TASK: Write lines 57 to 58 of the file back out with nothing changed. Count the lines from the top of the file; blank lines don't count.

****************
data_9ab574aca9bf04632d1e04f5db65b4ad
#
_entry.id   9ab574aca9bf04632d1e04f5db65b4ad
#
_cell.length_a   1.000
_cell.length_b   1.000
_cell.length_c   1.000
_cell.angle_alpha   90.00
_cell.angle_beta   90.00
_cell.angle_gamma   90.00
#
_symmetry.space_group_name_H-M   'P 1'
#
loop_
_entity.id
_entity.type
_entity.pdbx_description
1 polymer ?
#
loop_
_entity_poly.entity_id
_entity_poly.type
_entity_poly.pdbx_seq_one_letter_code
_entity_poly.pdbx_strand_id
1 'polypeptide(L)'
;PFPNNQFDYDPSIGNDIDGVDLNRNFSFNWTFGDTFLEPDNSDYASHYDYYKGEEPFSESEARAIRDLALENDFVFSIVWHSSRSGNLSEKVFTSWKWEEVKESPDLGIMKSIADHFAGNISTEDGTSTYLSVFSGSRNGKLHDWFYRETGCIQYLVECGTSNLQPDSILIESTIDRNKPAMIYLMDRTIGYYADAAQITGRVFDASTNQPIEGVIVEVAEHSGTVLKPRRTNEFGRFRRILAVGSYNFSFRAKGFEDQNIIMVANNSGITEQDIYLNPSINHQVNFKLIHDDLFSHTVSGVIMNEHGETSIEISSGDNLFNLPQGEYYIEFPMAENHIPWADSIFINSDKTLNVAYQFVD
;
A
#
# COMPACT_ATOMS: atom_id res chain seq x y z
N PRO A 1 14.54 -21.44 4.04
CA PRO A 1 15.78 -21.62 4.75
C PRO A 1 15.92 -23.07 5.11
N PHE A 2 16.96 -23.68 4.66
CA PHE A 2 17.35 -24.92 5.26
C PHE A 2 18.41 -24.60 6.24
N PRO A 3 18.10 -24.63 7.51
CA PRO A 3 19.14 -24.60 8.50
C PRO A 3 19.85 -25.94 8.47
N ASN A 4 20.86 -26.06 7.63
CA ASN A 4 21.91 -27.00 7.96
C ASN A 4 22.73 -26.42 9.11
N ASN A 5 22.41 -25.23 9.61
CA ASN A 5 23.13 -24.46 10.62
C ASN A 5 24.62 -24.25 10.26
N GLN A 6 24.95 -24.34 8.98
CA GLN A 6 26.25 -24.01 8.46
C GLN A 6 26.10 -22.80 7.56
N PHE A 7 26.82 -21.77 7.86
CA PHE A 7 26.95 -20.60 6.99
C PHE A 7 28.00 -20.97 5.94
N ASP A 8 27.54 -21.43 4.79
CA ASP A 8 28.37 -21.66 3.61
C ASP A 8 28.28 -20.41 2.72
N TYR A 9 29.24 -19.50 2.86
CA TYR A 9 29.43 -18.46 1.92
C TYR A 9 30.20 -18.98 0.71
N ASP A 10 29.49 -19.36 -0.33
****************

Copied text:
C TYR A 9 30.20 -18.98 0.71
N ASP A 10 29.49 -19.36 -0.33